You don’t know what you got ‘til it’s gone.  While Cinderella’s early 90’s power ballad may have made me queasy Cinderellaat the time, truer words were truly never spoken.   I had no idea how lucky I was that my buddy from age five had been our fantasy football league commissioner for all these years.  He was truly unbiased and thoughtful in every situation.  Whether it was rule changes, votes for new members, or controversial trades, he always put the integrity of the league first.  Over these last 15 years, I now realize I have taken him for granted.  I never knew how much he improved my quality of life until I started venturing out into new leagues recently.


I feel like all three major sports leagues in the U.S. could take some notes from my old commissioner.  Roger Roger-GoodellGoodell with the NFL has put himself front and center in all things and only cares about his own legacy.  Bud Selig has made MLB an old buddy-buddy league that is full of underhanded dealings and biased rulings.  David Stern walks around believing that he made the NBA a must see league, even though it was the league that Magic, Bird and Jordan made.  I’m not talking about Gary Bettman because, well this isn’t Canada.  Is it?


I have joined a bunch of different leagues the last few years and found the commissioners have closely resembled at least one of the big three.  In one league, rules were changed after the draft that clearly benefited the commissioner and his cronies.  His Bud Selig impression was not appreciated and I was quickly a one and done league champ.  The worst situation was when I joined a dynasty fantasy football league that was clearly run by a Roger Goodell clone.  Every correspondence was rank with arrogance.  The straw that broke the camel’s back was when he traded for Jimmy Graham and Dez Bryant and gave up Eli Manning and Michael Turner.  I died a little inside when I emailed the entire league to ask for some back up with my protests to this trade-rape, and found no backers.  When I pressed one league member about why he didn’t protest the trade he said, “It wouldn’t matter if we protested, the commissioner has complete autonomy over the league and will beat down any challenges in the ranks.”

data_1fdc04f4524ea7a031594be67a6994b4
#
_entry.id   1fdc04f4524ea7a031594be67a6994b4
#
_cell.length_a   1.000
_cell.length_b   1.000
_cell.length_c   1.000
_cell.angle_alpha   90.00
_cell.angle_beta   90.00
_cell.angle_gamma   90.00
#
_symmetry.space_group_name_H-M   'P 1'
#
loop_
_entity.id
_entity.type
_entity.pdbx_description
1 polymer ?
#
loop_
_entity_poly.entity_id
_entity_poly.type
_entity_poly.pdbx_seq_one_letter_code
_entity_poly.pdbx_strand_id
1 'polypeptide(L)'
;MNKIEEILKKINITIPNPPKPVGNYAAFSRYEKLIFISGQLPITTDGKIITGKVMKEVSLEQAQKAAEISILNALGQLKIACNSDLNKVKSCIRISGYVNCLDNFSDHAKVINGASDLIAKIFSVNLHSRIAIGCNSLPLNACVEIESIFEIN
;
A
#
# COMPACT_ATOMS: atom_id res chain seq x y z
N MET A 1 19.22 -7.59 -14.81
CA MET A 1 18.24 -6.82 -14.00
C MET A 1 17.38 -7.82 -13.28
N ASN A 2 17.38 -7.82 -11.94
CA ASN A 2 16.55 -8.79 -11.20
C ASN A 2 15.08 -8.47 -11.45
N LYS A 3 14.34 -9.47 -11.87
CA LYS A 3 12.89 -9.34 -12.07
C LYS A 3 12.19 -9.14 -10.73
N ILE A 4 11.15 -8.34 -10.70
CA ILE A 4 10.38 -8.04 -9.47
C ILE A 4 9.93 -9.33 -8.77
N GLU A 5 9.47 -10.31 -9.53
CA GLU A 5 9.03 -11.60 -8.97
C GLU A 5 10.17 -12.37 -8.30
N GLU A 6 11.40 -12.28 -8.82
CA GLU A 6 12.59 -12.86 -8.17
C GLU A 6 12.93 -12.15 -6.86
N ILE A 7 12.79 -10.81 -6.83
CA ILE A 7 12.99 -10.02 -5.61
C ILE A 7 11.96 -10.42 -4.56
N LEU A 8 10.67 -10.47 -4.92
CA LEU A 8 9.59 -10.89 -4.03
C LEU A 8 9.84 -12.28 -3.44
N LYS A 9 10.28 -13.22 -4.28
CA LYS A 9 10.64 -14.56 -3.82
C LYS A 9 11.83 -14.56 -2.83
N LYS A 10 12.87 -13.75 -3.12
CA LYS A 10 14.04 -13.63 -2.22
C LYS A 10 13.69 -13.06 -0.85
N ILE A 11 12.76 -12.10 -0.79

Situations and priorities change, and so does life.  Three kids later, an ever growing workload, and free time that would only be envied by an indentured servant has made it impossible for me to take on the responsibility of being a league commissioner.  I feel like I would be unbiased, fair, and decent, but alas I am not available for the job.


The ones that are available sadly don’t measure up.  Think about it…who in their mid-thirties to early forties hasComic Book Guy time to run fantasy leagues?  Single guys in their thirties or forties have the time, but do we really want them in charge?  They are probably single for a reason.  They have either never had their stuff together long enough to impress a mate or have been found wanting by the opposite sex (or same sex) when given the chance.  Whether they lied, cheated, or stole none of these traits make for a good commissioner.  Ideally, you want your commissioner to be like the dad from Growing Pains, not Comic Book Guy from The Simpsons (Worst Commissioner Ever).


My real frustration comes from the laziness that has permeated some of these leagues.  Instead of having an honest commissioner make fair decisions on trades, I have been forced to deal with league votes.  How can a league vote ever be fair to a team in a playoff position?  It’s like having ten angry jurors deciding your fate.  Teams ahead of you have the bias of not wanting you to catch them.  Teams below you want to catch up to you and will not be happy if you strengthen your squad.  Then there is the team you are playing that week that has the ultimate bias.


Recently I made a trade that had to be put to a league vote.  The GM that I was playing that week told me he was voting against the trade solely out of spite. The trade would have given me a little more power and he didn’t want me to make up a disadvantage in homeruns that week.  I had to sit on my hands and hope everyone made a fair and unbiased decision.  It was gut-wrenching, but it eventually passed. (P.S. Chris Davis hit a two-run homerun on Sunday for me to tie in homeruns and give me the RBI category)


So if you are reading this and feel you are a man among men, please step up to the plate and be a league commissioner.  Fantasy leagues need you, I need you, and more importantly, America needs you!

This article also appears at as part of a weekly series called Coach Esser’s Diary.

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